The truth is, like so many other things that seem basic, there are a lot of little steps that go into freezing food to get the best results. If you really want your food to retain its taste and texture, you need to make sure you’re doing things like prepping it strategically, using the right containers, only freezing foods that can stand up to a frigid environment, and more. And if you’re someone who enjoys the convenience of having things like soups, smoothie packs, and muffins stashed away for a rainy day, it’s worth making a few tweaks to optimize your freezing strategy.
Here, experts point out the common mistakes people make when freezing food and share what to do to keep your food tasting delicious for longer.
5. Not blanching produce ahead of time
Wright says that most vegetables need to be blanched before they’re frozen in order to stop the enzymatic decay process, which is what’s responsible for deteriorating flavor, color, and texture. Stopping the process through blanching ensures that your fruits or veggies will be as good defrosted as they were when you first bought them.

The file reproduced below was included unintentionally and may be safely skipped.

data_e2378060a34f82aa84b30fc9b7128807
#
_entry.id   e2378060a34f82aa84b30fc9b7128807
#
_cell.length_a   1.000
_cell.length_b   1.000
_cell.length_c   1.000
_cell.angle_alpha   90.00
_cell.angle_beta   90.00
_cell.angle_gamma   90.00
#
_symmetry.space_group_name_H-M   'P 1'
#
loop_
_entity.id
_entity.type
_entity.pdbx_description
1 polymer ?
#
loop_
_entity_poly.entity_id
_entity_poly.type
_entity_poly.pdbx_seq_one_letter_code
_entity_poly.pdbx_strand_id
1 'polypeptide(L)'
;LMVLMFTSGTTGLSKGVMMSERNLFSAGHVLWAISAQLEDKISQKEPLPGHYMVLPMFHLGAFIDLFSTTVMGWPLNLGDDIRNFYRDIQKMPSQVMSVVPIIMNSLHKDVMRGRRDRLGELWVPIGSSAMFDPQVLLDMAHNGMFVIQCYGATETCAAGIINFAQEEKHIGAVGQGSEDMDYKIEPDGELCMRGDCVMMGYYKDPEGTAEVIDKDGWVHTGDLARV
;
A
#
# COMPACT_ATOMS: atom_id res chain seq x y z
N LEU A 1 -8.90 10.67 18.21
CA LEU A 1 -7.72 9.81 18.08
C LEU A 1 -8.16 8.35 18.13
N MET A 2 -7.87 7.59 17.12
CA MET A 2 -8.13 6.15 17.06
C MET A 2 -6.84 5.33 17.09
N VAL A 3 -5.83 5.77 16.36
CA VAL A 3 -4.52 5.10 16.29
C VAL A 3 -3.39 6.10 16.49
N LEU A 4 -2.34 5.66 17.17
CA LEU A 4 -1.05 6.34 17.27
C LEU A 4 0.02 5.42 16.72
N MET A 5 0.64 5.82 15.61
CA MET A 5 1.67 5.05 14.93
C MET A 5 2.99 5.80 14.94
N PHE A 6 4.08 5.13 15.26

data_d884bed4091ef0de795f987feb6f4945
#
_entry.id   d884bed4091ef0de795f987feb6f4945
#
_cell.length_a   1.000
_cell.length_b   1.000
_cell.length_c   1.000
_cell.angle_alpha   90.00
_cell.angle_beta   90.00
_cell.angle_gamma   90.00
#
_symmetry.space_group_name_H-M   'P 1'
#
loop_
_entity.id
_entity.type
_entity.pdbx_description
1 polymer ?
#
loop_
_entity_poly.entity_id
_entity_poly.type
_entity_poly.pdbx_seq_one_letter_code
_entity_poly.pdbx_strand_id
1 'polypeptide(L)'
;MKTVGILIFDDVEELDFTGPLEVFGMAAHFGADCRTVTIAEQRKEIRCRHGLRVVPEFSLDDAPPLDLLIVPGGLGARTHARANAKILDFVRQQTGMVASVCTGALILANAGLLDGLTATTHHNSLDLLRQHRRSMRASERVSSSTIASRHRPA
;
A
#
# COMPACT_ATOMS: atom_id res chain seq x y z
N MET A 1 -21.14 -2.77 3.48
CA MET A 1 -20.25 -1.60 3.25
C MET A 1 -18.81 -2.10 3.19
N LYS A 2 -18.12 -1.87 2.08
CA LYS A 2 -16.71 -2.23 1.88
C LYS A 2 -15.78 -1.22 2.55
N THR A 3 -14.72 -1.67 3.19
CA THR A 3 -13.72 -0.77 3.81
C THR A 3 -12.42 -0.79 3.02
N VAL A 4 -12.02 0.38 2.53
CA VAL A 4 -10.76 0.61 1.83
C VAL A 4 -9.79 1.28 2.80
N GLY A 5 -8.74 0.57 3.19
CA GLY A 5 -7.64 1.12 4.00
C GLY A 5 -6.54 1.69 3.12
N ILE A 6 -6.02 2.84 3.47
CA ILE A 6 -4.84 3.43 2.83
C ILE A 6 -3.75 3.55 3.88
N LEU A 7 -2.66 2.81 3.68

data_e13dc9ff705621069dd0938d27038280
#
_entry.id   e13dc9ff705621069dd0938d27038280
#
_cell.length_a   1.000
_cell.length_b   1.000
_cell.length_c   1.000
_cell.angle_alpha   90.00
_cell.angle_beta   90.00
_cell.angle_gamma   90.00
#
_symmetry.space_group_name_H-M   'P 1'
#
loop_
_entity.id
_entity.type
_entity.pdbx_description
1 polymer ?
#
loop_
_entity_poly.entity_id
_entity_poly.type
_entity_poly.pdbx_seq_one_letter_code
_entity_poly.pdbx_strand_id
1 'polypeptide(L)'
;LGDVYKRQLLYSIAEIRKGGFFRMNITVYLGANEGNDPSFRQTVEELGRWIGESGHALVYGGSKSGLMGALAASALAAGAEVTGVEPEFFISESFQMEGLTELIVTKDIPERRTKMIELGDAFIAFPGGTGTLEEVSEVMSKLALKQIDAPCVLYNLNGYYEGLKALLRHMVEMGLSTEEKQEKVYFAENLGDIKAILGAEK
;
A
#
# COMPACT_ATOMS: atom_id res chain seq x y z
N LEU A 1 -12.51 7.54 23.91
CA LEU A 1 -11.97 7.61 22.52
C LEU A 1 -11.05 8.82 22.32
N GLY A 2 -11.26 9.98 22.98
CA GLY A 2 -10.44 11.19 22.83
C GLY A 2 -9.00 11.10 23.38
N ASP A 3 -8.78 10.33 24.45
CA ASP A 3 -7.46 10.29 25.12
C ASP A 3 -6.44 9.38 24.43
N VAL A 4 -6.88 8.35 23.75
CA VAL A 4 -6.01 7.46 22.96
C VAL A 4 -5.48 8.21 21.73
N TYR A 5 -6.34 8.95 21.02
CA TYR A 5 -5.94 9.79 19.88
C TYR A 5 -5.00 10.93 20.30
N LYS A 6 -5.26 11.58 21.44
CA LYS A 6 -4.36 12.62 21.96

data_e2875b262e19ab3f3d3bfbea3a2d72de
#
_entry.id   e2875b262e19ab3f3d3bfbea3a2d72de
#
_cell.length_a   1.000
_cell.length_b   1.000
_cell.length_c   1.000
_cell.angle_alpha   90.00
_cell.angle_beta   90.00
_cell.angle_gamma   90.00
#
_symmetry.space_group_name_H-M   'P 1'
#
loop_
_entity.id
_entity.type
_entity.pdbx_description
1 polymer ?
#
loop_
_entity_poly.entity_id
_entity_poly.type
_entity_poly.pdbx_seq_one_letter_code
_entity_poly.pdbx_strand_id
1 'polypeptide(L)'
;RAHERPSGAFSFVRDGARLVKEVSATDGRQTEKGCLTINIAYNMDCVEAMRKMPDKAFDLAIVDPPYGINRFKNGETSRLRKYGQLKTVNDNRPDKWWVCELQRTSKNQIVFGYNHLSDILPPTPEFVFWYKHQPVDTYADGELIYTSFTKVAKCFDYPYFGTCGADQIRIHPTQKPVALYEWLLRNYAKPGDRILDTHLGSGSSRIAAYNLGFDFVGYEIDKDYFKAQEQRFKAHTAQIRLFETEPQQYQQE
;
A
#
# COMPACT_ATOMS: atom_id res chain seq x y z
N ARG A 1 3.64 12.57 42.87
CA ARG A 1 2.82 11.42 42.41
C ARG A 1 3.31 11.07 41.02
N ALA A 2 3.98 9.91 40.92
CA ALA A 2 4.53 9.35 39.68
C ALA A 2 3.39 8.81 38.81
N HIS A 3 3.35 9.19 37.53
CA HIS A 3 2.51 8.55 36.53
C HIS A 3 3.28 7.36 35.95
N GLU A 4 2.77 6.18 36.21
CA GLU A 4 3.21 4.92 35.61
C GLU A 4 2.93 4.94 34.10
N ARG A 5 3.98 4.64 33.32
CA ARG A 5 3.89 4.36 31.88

Wright says that all you need to do it is to bring a pot of water to a rolling boil, and let your veggie of choice cook for just a couple minutes, until its color is more vibrant and its texture more firm. Of course, the length of time that you cook it will vary depending on the vegetable—something delicate like spinach (which is fine to freeze if you’re planning to eat it cooked later and not in a cold salad) will need about a minute, whereas something thicker, like broccoli, will need about two. If you add your veggies and the water stops boiling, bring it back up to a boil before you set your timer, because the blanching won’t actually begin until the water is boiling. After blanching, you’ll want to cool the veggies immediately to stop them from continuing to cook. Simply plunge them into ice water or run them under cold running water for another minute or two. Then, make sure to drain the veggies thoroughly before putting them in the freezer.
4. Washing certain fruits and vegetables right before freezing them